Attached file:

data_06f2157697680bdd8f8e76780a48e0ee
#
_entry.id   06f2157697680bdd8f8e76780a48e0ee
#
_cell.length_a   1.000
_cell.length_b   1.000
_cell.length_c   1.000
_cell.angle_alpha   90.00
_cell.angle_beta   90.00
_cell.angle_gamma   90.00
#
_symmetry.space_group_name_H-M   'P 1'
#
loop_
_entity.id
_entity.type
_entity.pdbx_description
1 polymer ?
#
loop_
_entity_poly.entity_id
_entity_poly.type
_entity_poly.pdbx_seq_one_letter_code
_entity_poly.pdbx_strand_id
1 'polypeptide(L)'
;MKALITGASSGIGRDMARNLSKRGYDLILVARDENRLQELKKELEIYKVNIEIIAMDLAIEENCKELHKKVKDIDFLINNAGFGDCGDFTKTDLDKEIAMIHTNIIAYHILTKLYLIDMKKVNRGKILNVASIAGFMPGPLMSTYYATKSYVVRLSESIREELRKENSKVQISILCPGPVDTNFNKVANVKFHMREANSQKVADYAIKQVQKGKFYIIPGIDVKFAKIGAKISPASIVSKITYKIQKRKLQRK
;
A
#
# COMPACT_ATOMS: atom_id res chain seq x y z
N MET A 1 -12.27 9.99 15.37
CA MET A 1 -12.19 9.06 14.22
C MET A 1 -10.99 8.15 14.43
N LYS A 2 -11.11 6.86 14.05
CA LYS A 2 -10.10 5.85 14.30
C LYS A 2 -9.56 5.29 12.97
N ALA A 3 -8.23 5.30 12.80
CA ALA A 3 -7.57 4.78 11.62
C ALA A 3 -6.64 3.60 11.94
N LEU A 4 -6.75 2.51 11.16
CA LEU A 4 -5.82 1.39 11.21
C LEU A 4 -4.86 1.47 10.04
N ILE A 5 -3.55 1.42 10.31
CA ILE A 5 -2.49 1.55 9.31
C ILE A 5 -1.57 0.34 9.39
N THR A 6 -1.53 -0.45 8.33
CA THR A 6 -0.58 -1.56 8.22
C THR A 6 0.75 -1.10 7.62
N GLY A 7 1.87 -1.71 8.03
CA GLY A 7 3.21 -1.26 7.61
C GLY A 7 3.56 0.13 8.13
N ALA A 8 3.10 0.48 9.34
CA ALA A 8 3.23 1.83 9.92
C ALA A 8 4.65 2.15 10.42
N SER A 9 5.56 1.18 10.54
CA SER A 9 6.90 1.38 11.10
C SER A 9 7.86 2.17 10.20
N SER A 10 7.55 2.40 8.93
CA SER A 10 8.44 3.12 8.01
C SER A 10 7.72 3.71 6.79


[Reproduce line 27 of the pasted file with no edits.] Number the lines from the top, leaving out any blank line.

;